Women’s Rights Movement, also called the Women’s Liberation Movement (WLM), was part of the “second wave” of feminism and a historically crucial social act. Unlike first-wave feminism, which involved suffragettes fighting for women’s legal rights such as the right to vote (as late as in the late 19th to early 20th century), the Women’s Liberation Movement is often regarded as ‘diverse’ because of the wide range of different aspects of women’s lives that were brought up by it.
Second-wave feminists demanded equality in the areas of politics, work, the family, and sexuality, in opposition to prevailing social attitudes which favoured traditional gender roles in every one of these fields. Even though the end of World War II allowed for the service sector to develop, including several jobs unrelated with pure physical strength, and specialised technology evolved making housekeeping easier and less time-consuming, it remained the expectation that women stay at home.
Dissatisfaction having grown among many women, they went out to the streets, joining together in massive and impressive protests around the country. The demands included immediate passage of the Equal Rights Amendment (ERA), granting equality of rights to all people regardless of sex, as well as increased access to contraception and abortion. It is often said about the movement that it brought together “women of all ages”, as it certainly did. What it had missed, however, were the long-struggling women of colour.
Racial equality was not on the agenda of the National Organization for Women (NOW) or others. Specifically, Black women, who were just then gaining platform and publicity, where being consistently told that the feminist movement is not about race and that too many postulates cannot be thrown at the government if the movement is to be taken seriously. At the end of the day, it was being said, the movement included all women, regardless of their race or sexuality (the LGBTQ+ women also argued that their needs and experiences were being omitted).
The problem with such confidence was and remains to this day, that women who are not white and straight, or either of those, are not only discriminated against because they are women. They experience a multilateral kind of discrimination, called intersectionality – for Black women, it is the intersectionality of racism and sexism. If these women are to be included in a movement advocating women’s rights, feminism must be just as class- and race-conscious as it is gender-conscious. And until recently, it was not.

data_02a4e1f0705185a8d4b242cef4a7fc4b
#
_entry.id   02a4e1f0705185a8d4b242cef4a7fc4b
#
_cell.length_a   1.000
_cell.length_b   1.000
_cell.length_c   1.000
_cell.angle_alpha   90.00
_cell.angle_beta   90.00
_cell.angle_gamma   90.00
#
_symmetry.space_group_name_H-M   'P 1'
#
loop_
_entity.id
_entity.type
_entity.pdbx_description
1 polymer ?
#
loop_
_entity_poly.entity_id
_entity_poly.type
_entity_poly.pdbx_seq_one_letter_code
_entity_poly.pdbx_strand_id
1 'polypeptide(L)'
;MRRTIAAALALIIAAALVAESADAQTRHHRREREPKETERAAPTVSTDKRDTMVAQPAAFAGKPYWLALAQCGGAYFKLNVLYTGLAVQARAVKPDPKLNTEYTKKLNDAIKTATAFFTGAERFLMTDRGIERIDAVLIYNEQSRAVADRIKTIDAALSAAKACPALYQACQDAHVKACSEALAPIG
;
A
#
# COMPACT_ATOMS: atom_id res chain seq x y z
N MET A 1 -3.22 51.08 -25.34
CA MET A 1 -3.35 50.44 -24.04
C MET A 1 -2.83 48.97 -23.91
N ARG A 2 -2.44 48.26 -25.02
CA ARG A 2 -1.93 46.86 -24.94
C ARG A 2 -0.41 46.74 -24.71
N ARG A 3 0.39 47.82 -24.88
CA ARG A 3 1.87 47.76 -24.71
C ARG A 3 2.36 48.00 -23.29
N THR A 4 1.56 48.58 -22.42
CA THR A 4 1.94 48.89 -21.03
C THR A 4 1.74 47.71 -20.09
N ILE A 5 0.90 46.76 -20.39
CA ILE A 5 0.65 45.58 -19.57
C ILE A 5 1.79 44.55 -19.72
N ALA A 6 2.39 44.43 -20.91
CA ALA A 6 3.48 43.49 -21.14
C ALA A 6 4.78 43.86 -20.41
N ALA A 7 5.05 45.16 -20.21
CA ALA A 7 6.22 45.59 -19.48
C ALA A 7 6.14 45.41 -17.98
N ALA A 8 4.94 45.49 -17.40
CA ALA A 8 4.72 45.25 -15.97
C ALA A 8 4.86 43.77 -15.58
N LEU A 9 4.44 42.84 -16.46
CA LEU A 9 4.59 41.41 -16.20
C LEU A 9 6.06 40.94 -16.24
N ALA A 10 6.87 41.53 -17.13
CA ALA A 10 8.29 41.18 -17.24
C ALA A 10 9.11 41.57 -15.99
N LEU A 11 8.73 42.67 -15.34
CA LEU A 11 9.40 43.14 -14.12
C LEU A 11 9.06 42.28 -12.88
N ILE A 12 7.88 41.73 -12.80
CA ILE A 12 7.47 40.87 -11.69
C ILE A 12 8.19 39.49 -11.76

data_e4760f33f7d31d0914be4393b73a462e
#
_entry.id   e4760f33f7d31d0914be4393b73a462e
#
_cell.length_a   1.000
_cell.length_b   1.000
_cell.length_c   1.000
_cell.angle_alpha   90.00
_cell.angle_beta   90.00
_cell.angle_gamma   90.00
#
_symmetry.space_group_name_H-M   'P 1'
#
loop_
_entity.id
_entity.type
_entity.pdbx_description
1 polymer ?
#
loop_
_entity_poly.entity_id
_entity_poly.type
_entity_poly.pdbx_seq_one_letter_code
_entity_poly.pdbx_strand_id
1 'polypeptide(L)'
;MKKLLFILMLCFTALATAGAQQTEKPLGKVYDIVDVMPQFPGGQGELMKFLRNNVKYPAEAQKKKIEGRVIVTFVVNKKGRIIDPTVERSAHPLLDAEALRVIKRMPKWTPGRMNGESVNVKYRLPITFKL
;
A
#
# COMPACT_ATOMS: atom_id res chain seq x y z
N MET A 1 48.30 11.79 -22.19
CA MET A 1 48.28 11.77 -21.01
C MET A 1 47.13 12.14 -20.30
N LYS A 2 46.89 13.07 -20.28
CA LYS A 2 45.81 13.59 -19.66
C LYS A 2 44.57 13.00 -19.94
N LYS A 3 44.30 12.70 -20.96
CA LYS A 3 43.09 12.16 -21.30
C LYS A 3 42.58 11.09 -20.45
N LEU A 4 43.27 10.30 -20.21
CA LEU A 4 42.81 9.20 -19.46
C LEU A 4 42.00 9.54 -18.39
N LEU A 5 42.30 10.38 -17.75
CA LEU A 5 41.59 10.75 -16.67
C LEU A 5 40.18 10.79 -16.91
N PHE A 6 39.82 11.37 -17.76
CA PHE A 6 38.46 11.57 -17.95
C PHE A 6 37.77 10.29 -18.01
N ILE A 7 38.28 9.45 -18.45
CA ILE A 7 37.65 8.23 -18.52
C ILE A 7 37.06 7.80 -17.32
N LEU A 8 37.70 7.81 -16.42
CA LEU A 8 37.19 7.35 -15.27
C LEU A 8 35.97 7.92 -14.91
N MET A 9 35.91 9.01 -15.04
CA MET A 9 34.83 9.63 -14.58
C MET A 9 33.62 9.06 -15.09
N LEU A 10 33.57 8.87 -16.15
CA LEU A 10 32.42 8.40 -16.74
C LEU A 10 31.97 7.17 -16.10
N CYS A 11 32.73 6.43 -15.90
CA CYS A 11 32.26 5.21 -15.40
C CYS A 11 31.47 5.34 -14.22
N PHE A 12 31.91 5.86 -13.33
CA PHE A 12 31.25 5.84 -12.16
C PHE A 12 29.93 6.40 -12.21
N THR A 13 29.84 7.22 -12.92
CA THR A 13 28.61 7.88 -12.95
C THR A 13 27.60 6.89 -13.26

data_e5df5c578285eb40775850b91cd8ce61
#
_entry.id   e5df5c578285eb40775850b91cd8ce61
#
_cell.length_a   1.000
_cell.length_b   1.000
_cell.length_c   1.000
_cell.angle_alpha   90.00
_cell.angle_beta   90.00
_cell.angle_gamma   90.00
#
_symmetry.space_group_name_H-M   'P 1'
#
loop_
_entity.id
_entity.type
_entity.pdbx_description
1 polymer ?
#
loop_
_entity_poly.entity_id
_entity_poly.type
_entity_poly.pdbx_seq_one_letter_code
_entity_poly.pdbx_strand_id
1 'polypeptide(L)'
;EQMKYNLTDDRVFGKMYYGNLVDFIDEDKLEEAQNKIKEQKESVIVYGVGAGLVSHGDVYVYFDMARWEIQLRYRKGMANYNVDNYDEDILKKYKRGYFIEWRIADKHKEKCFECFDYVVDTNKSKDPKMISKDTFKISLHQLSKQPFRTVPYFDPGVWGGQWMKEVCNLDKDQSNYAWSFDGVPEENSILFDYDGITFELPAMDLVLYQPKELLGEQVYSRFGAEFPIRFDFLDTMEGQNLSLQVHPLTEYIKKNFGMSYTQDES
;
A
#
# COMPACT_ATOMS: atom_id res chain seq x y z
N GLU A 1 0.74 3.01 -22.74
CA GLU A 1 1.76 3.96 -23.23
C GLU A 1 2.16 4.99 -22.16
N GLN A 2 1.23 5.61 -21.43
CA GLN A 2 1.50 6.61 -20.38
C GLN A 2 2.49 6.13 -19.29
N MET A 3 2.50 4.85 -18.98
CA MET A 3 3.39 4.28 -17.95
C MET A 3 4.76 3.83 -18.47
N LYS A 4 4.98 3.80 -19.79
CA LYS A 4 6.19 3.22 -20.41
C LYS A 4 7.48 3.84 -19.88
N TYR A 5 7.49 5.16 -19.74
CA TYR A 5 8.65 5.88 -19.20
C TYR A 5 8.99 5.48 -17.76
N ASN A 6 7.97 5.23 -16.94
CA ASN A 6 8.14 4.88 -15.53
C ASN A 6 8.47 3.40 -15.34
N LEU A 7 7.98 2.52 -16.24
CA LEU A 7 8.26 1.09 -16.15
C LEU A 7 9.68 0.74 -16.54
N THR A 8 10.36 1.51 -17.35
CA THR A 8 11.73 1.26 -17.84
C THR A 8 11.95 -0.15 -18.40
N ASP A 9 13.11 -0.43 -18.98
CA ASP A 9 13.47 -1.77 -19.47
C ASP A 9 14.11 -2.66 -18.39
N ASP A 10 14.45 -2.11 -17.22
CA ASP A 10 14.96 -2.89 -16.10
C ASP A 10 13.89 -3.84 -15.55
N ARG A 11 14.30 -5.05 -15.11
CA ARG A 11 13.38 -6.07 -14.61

First, the suffragists openly and successfully prevented Black women from joining, with their leader Susan B. Anthony infamously saying:
“I will cut off this right arm of mine before I will ever work or demand the ballot for the Negro and not the woman.”
Later, in 1963, Betty Friedan wrote The Feminine Mystique which is considered one of the most influential feminist pieces. Only recently has Friedan been recognised as racist and classist in her nevertheless noble and inspiring writing. It has been understood that The Feminine Mystique, while successfully summarising the fundaments of feminism, represents the plight of middle- or upper-class, educated, married white women, who, bored with serving as housewives, demanded freedom and opportunity to take up new jobs. As Black feminist theorist bell hooks (Gloria J. Watkins) wrote in her book From Margin to Center;
“She (Friedan) did not discuss who would be called in to take care of the children and maintain the home if more women like herself were freed from their house labor and given equal access with white men to the professions”.
Second-wave feminists, under the cover of erasing race to regard all women as ‘equals’, notoriously disagreed to include Black women’s demands which addressed class- and race-based discrimination in workplaces, politics, and households (in the US class and race are usually closely intertwined). Moreover, the Civil Rights Movement of the 1950s to 60s, which advocated equal rights for African Americans, focused exclusively on the oppression of Black men, and Black women have even experienced sexism within the structures of that movement.
Black feminists’ organizations
Having found themselves in-between large social movements, uninvited to participate in either of them, Black feminists were forced to form their own organizations. This caused a fracture in the feminist movement of which the strongest side, as it is of all social movements, was unity. Black feminists were led by remarkable activists and academics such as Angela Davis, Patricia H. Collins or aforementioned bell hooks, whose approach to feminism was more complex and also less submissive.
Black feminists to this day tend to ask “how can we become the agenda” instead of “how can we get on the agenda” because they understand that the system, as it is currently structured, will never address them or give them deserved credit – fundamental changes on the institutional level must be implemented. They clearly point out that what Black women are entitled to is not equality in the unfair system, but rebuilding the system so that it never questions anyone’s rights and abilities based on their gender, race, sexuality, or any combination of those.
Emilia Juchno, IB2